Jumping up in fright or revulsion is not doing justice, to cockroaches, that is.
For they serve a very useful purpose, says Joseph G. Kunkel, a biology professor at the University of Massachusetts Amherst.
He says they are more likely to pick up germs from us than the other way around. Every time we cough or touch anything, we leave behind viruses and bacteria. If a roach crosses our path, it collects our germs.
But because roaches aren't skilled fliers, they tend to limit their travels to a fairly small area. "In that sense, you are more likely to bring a disease into your home," said Dr. Kunkel. "You travel by boat, car and plane from all over the world, bringing the diseases you collected back with you.''
In theory, a roach could pick up your germs and spread them in your home and nearby areas. But humans are more likely to catch something from another human than a roach. "In this way the cockroach is not a major vector of disease, in a public health sense,'' he said. "The mosquito and house fly are still the champions.''
Dr. Kunkel once encountered a roach at a restaurant, and his four-year-old son blurted "Daddy, there is a Blatella germanica!'' The other diners didn't make the connection, he recalled, and he finished his meal.
All this doesn't mean we shouldn't try to eradicate roach infestations. Cockroaches pose a bigger risk for transmitting disease in close quarters like dorms, hospitals and barracks. In urban areas, cockroach infestations have been linked to asthma, points out Tara Parker-Pope, a New York Times columnist.
The main risk is that a cockroach crawling over food or kitchen surfaces may defecate, and the bacteria left behind will cause food to spoil.
When asked what is the best, non-toxic way to kill cockroaches, Dr.Kunkel responds, saying, "I often tell people that I am not interested in killing cockroaches but rather learning about their life style and physiology. I realize however that most people are more interested in killing them since they are pests in their houses and can contribute to spreading disease in hospitals and childhood asthma in the home.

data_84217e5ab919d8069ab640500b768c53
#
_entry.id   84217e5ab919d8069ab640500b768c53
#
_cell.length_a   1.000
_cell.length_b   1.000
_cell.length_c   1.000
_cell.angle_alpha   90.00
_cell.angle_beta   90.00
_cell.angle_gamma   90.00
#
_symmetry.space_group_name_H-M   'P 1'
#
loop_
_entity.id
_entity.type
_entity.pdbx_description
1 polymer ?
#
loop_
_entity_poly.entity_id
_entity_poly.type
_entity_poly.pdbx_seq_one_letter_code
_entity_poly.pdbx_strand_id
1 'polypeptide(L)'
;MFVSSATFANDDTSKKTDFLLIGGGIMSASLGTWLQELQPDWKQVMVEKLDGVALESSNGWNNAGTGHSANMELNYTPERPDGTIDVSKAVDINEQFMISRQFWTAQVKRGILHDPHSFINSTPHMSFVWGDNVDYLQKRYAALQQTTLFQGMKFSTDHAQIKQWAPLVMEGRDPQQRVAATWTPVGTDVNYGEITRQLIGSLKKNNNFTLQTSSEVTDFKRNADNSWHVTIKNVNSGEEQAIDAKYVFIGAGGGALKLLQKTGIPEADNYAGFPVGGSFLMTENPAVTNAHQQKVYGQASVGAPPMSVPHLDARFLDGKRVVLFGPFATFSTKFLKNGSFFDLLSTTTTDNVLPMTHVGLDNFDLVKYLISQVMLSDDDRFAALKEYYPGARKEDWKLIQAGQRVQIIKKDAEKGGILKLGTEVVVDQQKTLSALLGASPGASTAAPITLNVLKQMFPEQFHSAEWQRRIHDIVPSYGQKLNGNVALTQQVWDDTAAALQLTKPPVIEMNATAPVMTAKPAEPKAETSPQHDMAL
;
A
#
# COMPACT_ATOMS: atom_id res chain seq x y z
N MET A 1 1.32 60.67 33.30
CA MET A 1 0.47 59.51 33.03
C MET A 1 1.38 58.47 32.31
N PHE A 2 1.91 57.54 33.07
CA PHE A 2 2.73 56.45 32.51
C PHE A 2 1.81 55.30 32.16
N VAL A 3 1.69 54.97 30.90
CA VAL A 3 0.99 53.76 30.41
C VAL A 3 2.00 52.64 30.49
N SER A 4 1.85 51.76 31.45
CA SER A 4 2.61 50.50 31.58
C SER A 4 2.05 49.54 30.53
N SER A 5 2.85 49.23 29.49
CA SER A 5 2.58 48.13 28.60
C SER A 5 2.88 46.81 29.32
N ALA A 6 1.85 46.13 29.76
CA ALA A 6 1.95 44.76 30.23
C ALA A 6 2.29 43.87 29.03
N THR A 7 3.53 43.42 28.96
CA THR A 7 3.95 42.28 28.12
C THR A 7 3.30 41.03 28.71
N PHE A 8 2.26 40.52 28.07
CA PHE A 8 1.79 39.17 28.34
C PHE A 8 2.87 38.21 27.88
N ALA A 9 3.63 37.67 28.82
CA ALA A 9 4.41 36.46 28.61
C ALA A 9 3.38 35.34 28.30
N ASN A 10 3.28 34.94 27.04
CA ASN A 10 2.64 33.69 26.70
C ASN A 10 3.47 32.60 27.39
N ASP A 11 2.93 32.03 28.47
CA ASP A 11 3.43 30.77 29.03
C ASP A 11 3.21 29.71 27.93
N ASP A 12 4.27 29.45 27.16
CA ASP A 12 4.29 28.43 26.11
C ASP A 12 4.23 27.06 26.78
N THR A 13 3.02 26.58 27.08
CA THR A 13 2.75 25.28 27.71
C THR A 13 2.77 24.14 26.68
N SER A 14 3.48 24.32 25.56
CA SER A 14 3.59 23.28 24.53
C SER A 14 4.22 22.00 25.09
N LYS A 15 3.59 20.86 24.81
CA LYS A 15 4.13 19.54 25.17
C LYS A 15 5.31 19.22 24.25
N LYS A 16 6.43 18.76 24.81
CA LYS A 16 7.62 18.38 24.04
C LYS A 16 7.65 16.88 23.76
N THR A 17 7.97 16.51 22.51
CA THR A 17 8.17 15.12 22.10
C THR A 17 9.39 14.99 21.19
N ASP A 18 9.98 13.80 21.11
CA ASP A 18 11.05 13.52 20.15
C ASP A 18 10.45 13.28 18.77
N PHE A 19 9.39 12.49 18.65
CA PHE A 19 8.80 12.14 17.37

Beware of most commercial preparations, even those that depend upon the 'natural' insect juvenile hormone. Since these are relatively slow acting, the manufacturers often add a 'knock-down' additive poison which gratifies the user since it provides visual proof that the treatment works when it comes in direct contact with the pest. Read the label of whatever poison you use.
I have come across several methods of killing cockroaches that are non-toxic to humans:
(1) Boric Acid. The crystals of boric acid are sharp and get between the joints of an insect's exoskeleton. The sharp crystals abrade the cuticle and make the cockroach lose water and die of dehydration. This is a simple and cheap method. Dust the boric acid (which is relatively non-toxic) around the corners of rooms and in hiding places frequented by the roaches. A more expensive industrial version of this method is called Permadust. It is finely ground ruby dust which performs the same function as boric acid crystals but is more permanent. Boric acid washes away when you want to get rid of it.
You will find the dried carcasses of cockroaches in various hiding places as well as out in the open where they marched their last step searching for water.
(2) Live Traps. Take a bowl or wide mouth bottle with steep sides; lightly Vaseline the inside wall up to the lip so that a cockroach can not climb up the slippery surface; place the bowl in a typical hiding place such as under your kitchen sink; place some food (bread, carrots, etc.) in the bowl as well as some toweling dampened with water; build some ramps up to the lip on the outside with paper toweling to encourage the cockroaches to easily enter the bowl. This trap will quickly overnight accumulate a good sample of your household cockroach population. Flush them down the toilet each morning for sanitary disposal. Soon the cockroach population will be quite low and perhaps undetectable by you.
This later method would also provide your pet rat a non-toxic feeding station and your son a place to learn about the local fauna. I would not be suprised if the pet rat ate some of the captives which are good sources of protein and vitamins.
Dr. Kunkel has compiled a list of frequently asked questions about roaches.